Saturday, July 9, 2016

#2,137. Forbidden Photos of a Lady Above Suspicion (1970)

Directed By: Luciano Ercoli

Starring: Dagmar Lassander, Pier Paolo Capponi, Simón Andreu

Trivia: Legendary composer Ennio Morricone composed the score for this film

Trivia: This movie was also released as Days of Anguish

Bored housewife Minou (Dagmar Lassander) gets more excitement than she bargained for when, while out walking one evening, she’s assaulted by a stranger (Simón Andreu) who claims he has proof her well-to-do husband Peter (Pier Paolo Capponi) is a murderer. Both Peter and family friend Dominique (Susan Scott) try to help Minou forget the harrowing encounter, but when a businessman that Peter’s company owed money to turns up dead, the frightened housewife begins to wonder if her attacker was right.

Sure enough, the man gets back in touch with Minou, claiming he has an audio tape proving Peter was involved in his business associates’ death, and says that if she doesn’t sleep with him, he’ll turn it over to the authorities. To save her beloved husband from going to jail, Minou reluctantly agrees, yet is later shocked to learn the man took secret photos of their sexual encounter, and is now threatening to show them to Peter! For Minou, the entire ordeal has been a nightmare, but is the blackmailer acting alone, or do those people closest to Minou know more than they’re letting on?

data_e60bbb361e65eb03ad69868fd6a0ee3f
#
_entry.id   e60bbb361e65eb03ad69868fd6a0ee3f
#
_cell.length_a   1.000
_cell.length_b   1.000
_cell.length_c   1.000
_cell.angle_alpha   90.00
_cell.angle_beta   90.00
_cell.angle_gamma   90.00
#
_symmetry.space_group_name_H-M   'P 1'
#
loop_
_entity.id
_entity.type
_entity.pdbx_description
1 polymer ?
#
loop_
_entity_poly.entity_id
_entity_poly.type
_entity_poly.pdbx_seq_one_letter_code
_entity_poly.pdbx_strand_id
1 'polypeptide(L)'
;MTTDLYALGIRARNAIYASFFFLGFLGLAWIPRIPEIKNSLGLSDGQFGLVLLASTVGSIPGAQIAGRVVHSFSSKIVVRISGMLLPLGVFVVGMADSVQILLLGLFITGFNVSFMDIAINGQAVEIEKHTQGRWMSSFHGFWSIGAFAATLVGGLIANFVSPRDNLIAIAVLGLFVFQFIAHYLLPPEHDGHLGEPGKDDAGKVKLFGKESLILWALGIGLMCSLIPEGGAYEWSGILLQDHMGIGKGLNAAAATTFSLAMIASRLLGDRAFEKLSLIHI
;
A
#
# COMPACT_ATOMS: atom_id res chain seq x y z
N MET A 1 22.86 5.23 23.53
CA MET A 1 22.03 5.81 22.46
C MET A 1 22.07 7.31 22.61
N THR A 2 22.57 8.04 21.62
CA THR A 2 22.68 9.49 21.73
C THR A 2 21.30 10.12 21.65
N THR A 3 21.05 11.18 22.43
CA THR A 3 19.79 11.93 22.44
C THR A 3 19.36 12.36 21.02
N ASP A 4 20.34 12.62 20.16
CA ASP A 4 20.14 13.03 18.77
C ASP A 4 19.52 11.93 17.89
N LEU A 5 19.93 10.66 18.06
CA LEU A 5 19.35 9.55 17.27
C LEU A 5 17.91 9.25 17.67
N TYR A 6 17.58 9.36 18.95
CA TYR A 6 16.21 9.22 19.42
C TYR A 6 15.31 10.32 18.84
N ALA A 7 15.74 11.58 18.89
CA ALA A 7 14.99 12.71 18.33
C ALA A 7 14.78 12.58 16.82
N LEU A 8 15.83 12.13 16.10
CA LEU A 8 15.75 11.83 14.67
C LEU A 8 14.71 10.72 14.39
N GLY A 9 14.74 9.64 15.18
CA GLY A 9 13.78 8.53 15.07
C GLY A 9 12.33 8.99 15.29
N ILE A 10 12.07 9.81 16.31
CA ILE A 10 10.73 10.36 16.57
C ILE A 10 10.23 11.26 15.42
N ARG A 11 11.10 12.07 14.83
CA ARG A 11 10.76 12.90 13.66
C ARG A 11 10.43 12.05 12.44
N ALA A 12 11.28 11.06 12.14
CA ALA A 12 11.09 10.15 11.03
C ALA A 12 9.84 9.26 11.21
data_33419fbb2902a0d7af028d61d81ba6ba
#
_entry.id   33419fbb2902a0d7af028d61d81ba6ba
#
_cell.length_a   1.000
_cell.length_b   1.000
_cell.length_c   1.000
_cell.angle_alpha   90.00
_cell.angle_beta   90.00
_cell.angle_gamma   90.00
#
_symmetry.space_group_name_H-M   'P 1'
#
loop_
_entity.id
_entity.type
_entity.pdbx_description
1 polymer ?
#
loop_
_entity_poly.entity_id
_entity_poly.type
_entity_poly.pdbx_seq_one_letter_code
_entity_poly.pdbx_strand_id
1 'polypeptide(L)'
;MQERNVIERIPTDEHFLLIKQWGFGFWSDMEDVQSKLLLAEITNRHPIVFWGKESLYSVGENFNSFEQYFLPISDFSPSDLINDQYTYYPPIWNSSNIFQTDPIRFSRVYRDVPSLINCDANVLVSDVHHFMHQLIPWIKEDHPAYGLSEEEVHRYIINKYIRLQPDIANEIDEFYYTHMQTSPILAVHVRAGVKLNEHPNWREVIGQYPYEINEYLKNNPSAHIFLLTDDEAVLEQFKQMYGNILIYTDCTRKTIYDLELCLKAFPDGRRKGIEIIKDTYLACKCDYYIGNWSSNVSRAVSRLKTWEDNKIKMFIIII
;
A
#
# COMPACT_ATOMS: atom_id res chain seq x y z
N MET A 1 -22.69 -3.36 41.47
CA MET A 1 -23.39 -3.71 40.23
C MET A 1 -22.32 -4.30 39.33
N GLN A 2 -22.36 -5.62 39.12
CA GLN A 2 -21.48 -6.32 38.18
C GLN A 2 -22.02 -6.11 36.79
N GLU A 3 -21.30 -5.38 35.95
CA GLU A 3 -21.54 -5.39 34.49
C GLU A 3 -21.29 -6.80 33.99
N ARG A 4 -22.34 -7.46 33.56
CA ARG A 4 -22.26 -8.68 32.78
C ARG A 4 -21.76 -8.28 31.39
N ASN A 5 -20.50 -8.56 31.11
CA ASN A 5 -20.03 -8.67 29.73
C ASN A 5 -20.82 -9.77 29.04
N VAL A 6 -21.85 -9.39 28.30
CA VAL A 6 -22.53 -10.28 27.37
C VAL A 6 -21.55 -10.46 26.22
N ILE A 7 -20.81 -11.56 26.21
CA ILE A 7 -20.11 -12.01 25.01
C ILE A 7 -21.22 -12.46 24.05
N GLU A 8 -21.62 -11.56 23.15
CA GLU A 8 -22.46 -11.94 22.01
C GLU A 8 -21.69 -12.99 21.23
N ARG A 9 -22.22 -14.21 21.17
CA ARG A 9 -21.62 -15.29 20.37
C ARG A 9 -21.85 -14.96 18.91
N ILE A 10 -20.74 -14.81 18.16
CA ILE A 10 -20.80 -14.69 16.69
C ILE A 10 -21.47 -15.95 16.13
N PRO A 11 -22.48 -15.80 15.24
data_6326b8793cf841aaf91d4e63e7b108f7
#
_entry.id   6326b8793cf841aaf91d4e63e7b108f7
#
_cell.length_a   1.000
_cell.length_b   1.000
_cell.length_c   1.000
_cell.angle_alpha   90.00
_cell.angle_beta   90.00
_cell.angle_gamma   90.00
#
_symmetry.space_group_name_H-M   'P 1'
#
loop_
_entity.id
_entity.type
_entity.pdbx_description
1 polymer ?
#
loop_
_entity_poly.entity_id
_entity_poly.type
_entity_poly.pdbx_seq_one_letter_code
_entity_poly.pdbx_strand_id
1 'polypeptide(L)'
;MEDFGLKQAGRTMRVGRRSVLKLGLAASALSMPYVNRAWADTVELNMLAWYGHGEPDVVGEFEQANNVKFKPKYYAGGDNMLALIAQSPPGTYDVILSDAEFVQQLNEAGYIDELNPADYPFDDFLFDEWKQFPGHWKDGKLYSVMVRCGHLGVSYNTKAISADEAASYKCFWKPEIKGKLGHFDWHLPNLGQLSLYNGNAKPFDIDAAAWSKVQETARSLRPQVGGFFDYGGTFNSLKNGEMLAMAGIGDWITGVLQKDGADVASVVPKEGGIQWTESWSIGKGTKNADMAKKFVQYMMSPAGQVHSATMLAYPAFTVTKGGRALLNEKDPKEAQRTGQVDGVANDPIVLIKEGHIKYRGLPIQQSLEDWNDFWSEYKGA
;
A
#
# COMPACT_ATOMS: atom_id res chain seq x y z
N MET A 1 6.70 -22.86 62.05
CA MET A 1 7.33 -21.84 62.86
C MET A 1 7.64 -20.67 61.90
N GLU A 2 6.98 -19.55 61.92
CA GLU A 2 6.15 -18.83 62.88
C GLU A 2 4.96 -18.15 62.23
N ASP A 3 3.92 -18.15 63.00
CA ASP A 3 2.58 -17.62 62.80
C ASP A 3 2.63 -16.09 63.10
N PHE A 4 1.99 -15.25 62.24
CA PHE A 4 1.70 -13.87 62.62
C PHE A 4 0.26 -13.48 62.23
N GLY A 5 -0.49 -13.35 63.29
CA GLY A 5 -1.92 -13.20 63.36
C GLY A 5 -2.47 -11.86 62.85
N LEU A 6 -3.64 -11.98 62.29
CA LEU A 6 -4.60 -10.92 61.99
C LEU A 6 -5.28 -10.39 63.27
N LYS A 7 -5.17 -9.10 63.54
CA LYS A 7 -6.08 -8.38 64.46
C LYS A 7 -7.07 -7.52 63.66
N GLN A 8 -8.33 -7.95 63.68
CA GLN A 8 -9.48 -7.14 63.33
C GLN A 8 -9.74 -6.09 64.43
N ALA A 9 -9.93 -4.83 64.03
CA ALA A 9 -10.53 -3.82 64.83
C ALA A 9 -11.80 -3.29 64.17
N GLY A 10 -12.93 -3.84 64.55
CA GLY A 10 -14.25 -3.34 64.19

Director Luciano Ercoli’s Forbidden Photos of a Lady Above Suspicion is a fascinating mystery / thriller, with enough plot twists to keep you guessing right up to the very end. The story ducks and weaves so many times, in fact, that over the course of the movie we suspect pretty much everyone (at one point or another) is plotting against the lead character (her best friend Dominique, played so well by Susan Scott, had her own run-in with Minou’s blackmailer years earlier. Is this merely a coincidence, or something more?). There are even moments when we, like many others in this film, wonder if the entire thing was a figment of Minou’s imagination (did the boredom get the best of her?).

The movie never tires of throwing red herrings our way, and the final reveal definitely caught me off-guard. Though lacking the nudity and violence so prominent in other giallos of this time period, Forbidden Photos of a Lady Above Suspicion managed to hold my undivided attention from start to finish.

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